Meanwhile the STWEP and Harris ran behind their backs and told the ACCJC that in fact everything was chaos and out of control! Who wins if the BoT gets wiped out? Ed Lee, who gets to appoint pro-developer members like Rodrigo Santos to empty seats?

          Sleazy all around.

        • It is entirely unprecedented for the BOG to appoint a Special Trustee without corruption or with a CCD’s academic quality unquestioned, which is why the held an emergency session to pass new regulations for Special Trusteeship under such circumstances.

          Compton College’s 2006 loss of accreditation & on-going Special Trusteeship by El Camino CCD is the only precedent in Sacramento taking control of a CCD & removing an elected BOT with the CA community college system.

          Without the ACCJC Exec’s manufactured accreditation crisis through politically retaliatory Show Cause/Closure actions, against the recommendations of their own Visiting Team, and in violation of Secretary’s Criteria, the elected BOT could have proceeded with addressing budget & planning issues with the standard CCCCO/CCLC consultations per usual, including any relevant Board trainings needed.

          Their public Student Success Scorecard shows SFCCD as consistently “above average”, while leading the state system in areas like ESL/Basic Skills entry persistence & graduation rates, and having some of the best 2-year college programs in areas like Journalism in the country.

          In national higher education industry trades, including “Chronicle of Higher Education”, CCSF during the period in question is consistently cited as a model community college to emulated nationally by peer institutions, experts in the field, and public & higher education policy researchers.

          Using a rainy day fund on a rainy day is not in-and-of-itself “breaking your toys”, esp. when 100k San Franciscan students’ educations are on the line & of undisputed quality. Such condescending language demonstrates profound ignorance of the simple facts of the District’s situation & academic performance, and disdain for the expressed interests of stakeholders such as the public Board of Supervisors & private employers in SF who rely on it for a high-quality, up-to-date workforce.

      • Greg

        “Since when does an elected board have to get permission from some appointed czar in order to function?”

        Welcome to American “democracy,” where you get treated like naughty children if you don’t follow neoliberal prescriptions. The sooner the American people disabuse themselves of the quaint notion that we live in a free country, the better.

        • Sam

          It’s not about neoliberal principles. It’s about the fact that our system is hierarchical. Municipalities are subordinate to states. States are subordinate to the Federal Government. And the Federal government can be trumped by SCOTUS and the constitution.

          Each layer of government is given certain freedoms but when the rules of a higher authority are compromised, then the lower entity can lose its freedoms and rights.

          When the Feds imposed de-segregation on reluctant southern states, are you saying you would have opposed that on the principle of states’ rights? You’re such a libertarian.

          • Yes, federal law trumped state law. Still, they never wiped out a state’s elected governor or legislature.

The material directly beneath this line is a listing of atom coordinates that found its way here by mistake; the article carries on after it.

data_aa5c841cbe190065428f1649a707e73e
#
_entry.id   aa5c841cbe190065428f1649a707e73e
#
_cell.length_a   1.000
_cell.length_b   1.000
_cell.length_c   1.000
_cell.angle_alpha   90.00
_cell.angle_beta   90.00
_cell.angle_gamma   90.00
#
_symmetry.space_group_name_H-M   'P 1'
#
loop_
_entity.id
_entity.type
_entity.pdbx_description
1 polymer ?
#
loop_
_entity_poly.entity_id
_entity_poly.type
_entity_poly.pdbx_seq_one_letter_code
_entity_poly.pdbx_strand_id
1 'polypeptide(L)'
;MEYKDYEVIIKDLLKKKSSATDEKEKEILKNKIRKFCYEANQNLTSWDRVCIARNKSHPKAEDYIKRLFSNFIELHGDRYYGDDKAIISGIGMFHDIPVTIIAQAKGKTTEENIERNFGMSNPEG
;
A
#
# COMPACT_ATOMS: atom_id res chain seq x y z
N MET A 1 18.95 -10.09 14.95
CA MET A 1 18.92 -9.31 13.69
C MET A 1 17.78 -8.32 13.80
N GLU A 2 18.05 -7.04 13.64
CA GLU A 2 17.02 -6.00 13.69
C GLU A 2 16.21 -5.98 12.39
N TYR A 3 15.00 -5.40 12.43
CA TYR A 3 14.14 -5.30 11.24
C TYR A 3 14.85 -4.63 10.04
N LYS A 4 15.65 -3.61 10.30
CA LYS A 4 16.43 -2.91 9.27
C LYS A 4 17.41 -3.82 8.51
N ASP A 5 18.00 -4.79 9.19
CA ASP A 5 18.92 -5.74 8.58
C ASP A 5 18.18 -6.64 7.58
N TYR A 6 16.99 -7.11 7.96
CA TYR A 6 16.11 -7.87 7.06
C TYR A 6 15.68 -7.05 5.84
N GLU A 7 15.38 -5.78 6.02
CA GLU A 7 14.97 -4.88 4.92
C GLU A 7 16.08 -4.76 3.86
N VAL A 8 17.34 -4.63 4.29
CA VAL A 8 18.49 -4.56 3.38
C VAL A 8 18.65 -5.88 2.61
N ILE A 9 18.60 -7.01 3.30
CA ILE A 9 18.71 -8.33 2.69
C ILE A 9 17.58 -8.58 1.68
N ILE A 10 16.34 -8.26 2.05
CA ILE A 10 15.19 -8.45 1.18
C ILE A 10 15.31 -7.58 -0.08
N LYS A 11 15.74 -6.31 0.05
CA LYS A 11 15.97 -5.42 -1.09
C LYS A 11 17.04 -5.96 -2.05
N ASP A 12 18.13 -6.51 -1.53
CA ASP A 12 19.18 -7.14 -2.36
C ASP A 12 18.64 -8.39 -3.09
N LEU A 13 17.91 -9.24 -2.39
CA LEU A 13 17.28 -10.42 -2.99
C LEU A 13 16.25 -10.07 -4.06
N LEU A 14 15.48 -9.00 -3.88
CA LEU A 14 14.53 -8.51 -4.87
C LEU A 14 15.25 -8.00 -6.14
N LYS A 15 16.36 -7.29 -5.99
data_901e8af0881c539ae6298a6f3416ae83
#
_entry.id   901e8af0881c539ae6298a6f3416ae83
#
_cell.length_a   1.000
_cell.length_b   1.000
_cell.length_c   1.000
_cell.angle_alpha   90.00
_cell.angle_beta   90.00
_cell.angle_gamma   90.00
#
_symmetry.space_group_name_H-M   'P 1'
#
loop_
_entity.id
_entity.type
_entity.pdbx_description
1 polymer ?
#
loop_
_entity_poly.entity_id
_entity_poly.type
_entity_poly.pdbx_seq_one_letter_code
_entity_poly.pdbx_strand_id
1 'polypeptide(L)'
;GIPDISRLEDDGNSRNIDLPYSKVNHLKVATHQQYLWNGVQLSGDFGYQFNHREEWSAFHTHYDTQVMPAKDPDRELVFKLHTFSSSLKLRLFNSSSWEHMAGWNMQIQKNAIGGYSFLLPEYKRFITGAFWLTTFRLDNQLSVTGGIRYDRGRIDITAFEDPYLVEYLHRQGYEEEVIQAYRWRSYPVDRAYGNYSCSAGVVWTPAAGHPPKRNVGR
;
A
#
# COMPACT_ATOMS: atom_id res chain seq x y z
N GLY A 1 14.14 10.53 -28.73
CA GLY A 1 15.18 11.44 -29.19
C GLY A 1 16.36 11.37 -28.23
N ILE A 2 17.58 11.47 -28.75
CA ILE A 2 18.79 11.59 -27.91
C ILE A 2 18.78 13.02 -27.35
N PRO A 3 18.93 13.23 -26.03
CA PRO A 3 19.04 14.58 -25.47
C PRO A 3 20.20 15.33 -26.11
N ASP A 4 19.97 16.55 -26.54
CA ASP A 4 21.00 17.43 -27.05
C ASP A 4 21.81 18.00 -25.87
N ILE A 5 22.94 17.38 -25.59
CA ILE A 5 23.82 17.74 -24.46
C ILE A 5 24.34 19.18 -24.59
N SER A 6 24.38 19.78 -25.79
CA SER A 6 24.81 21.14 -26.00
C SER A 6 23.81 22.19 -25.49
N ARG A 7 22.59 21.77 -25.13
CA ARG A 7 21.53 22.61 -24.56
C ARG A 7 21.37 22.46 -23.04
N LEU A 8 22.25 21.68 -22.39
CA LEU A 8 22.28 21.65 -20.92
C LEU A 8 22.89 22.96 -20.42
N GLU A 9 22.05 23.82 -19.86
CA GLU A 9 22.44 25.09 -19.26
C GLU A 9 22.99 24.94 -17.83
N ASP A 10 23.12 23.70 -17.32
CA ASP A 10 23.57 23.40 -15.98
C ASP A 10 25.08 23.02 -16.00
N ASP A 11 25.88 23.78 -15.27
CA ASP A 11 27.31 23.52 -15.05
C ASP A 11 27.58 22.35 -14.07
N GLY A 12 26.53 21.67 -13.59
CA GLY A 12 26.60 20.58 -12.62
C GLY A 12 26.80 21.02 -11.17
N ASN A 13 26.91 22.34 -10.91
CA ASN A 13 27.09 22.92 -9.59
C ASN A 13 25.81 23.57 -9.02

• Sam

              Like I said, Oakland’s school board was elected and they got side-lined when the state took over the school district.

              There is a precedent.

          • jch

            It isn’t a simple hierarchy Sam. There is an extensive body of law that defines these relationships. Financial relationships (and the strings attached) also play into the picture.

            In the case at hand, the CC Board of Governors had to jump through hoops to get this done and Brice Harris eventually testified in court that he made a bad deal with Barbara Beno before he realized she had no intention of preserving CCSF’s accreditation. Having embarked on that path, he apparently sees no alternative but to see it out and hang on to control for as long as possible. The last thing he wants to see is an asterisk on his CV noting that he failed to save the largest CC in the state (and one of the largest in the nation). A much shrunken CCSF (perhaps renamed San Francisco Junior College) might be the result.

            As for the ACCJC, they hate elected boards and anyone else who can challenge their authority. Their model is top-down authoritarianism and woe be to those who don’t fall in line. That includes elected boards.

            • ablackswan

              Well-stated.

              The 13 years of completed ACCJC reviews in the public record under Beno’s tenure support this analysis, esp. after 2006.

          • ablackswan

            The fact that federal law trumps state is better addressed to the ACCJC, which spent 10 of 12 months the US Dept of Ed gave it to come into compliance with 4 areas of the Secretary’s Criteria for Recognition they are in violation of in reviewing CCSF, as they repeatedly dismissed legal opinions issued by the US Secretary of Education’s own counsel as mere “opinion of some staffer”.

    • Rick B

      All of what is happening at CCSF should be put in a larger context. It reflects a part of the undemocratic so called educational reform movement.

      State Community College Chancellor Harris essentially agrees with this movement. The Accrediting Commission for Community and Junior Colleges (ACCJC), one of the reform movement’s enforces, has been discredited. Yet Harris still invokes the demands of the ACCJC as legitimate and uses these demands as excuses for the continual transformation of CCSF that is being carried out by his special trustee with extraordinary powers.

      Presumably, behind Harris is Jerry Brown, the U.S. Department of Education, the Lumina and Gates Foundations and the rest of the gang running our country.